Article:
- There is some sort of viscous effect not being accounted for. I think this is unlikely to be the reaosn as well. The problem is our model currently OVERpredicts the pressure rise from increasing temperature. Viscosity of N2 gas INCREASES with temperature increase, which should make the boundary layer larger, which should in turn make effective nozzle diameter smaller. With smaller diameter nozzle, we should, if anything, be UNDERpredicting the pressure measured inside the tube.

- The flow inside the tube is not reaching the target temperature. To me, this is the easiest option and jives well with the experimental results. However, a quick back-of-envelope calculation suggests to me the N2 at this low of a flow rate (on the order of .1 SLMP) quickly takes the temperature of the wall, and should easily reach 1000K before reaching the nozzle.

- The transducer measured pressure is significantly different than the pressure in the hot section. This can't be possible because the fluid velocities are much less than Mach 1 until we get near the nozzle, right?

Are there some issues I am not considering? Any help would be much appreciated. As a reference, I attached the MATLAB script I used to check the heat transfer calculation, as well as the script to calculate mdot for a certain pressure. I know no one wants to debug my code, but if you see any glaring errors, I would be so happy to have this problem solved because something stupid in my code. Sorry this is so long. I hope I've given enough detail without making the whole problem unreadable.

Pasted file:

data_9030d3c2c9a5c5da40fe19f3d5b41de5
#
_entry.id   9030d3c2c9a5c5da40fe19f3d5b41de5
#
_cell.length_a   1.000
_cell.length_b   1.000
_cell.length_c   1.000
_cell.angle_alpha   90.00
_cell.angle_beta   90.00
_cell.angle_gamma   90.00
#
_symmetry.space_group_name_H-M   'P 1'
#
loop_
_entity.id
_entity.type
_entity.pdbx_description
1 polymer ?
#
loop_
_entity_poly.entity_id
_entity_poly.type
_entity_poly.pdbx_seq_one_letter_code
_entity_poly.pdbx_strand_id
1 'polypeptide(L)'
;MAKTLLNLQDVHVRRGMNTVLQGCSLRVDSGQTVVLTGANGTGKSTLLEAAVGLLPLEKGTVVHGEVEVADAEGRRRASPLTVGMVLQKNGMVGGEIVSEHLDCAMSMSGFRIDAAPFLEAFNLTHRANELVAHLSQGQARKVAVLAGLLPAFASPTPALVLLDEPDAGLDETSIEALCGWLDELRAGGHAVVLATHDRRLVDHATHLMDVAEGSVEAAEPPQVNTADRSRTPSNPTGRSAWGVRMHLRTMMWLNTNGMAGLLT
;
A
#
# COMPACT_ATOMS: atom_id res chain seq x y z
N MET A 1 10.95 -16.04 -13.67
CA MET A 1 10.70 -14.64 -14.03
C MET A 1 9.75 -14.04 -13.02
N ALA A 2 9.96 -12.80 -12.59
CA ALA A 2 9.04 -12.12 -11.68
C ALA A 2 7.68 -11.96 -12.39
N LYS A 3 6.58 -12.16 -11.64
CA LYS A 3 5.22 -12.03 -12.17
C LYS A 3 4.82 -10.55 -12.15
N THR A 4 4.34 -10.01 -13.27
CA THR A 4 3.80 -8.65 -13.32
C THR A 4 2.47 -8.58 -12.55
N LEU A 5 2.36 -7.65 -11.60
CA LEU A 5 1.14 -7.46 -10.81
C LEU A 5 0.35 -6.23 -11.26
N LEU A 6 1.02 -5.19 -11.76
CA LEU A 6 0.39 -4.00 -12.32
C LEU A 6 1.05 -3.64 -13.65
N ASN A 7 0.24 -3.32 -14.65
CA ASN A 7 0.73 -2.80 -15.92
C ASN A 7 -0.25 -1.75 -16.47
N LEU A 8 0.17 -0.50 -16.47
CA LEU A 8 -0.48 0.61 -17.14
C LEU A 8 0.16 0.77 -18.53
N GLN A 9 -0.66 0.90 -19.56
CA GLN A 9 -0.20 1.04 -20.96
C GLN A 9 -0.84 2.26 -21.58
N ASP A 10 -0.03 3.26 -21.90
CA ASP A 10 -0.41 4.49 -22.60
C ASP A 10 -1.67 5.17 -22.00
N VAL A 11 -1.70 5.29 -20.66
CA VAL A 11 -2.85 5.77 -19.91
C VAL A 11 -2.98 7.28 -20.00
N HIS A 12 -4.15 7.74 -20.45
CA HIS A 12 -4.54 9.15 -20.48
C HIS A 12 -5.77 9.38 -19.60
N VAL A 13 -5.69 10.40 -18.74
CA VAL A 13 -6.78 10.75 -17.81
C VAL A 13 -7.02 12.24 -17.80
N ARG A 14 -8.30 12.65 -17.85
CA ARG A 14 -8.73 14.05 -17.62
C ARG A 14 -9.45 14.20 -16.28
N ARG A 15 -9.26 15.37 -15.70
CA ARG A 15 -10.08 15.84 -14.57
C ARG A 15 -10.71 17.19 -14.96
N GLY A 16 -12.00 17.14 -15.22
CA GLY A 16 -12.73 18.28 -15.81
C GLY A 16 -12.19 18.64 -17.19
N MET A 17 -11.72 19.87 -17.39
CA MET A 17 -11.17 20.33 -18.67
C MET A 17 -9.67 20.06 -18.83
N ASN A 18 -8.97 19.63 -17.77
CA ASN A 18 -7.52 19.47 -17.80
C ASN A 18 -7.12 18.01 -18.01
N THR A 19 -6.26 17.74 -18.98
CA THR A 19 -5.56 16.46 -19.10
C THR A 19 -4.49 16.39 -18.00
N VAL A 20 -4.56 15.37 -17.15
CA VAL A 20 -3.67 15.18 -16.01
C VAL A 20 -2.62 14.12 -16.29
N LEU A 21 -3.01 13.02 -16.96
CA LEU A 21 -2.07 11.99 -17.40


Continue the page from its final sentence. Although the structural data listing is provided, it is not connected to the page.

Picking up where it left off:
Thanks so much!

----------------------------Heatx.m------------------------------

%Takes range of mass flow rates, .1 SLPM to 1 SLPM, plots temperature vs. x in mm. The plot will show that N2 gas takes wall temperature far before the 500 mm heating length is reached

To=300;
syms('T');
CpN2=(0.03298677E+02 + 0.01408240E-01*T - 0.03963222E-04*T^2 + 0.05641515E-07*T^3 - 0.02444855E-10*T^4)*8.314/.028013;
SLPM=[.101, .123, .165, .208, .250, .293, .336, .378, .421, .485, .5, .527, .611, .656, .739, .823, .868, .996];

Twall=1000;

length=500; %mm
for i=1:18

mdot=SLPM(i)*1.25/1000/60; %kg/s
Nu=3.66;
D=3.98e-3; %m
KN2=.026;
hN2=Nu*KN2/D;
TempN2(1)=To;

for n=1:length
Twall(n+1)=1000;
TempN2(1+n)=TempN2(n)+hN2*pi*D*1e-3/(mdot*subs(CpN2,T,TempN2(n)))*(Twall(n)-TempN2(n));
l(n)=n;
end
l(n+1)=n+1;

plot(l,Twall, l, TempN2)
hold on

end

----------------------------mdotcalc.m---------------------

%takes as user input desired pressure, target temperature, and outputs set mass flowrate in kg/s and scc/min

atm=101325; %pascal
P=2*atm;
T=3;
D_tube=.00398;

% nozzle
D_noz=70E-6;
A_noz=pi*D_noz^2/4;
P_noz=P*0.528
T_noz=T*0.833
gamma=1.4;
Mass=29;
densityatSTP=1.205; %N2 kg/m^3
Rspec=8.314/Mass*1000

const=sqrt((gamma/Rspec)*(2/(gamma+1))^((gamma+1)/(gamma-1)))

mdot=const*A_noz*P/sqrt(T)

% kg/s to scc/m for gas

mdotsccm=mdot*60/densityatSTP*100^3

--------------------------------------------------------------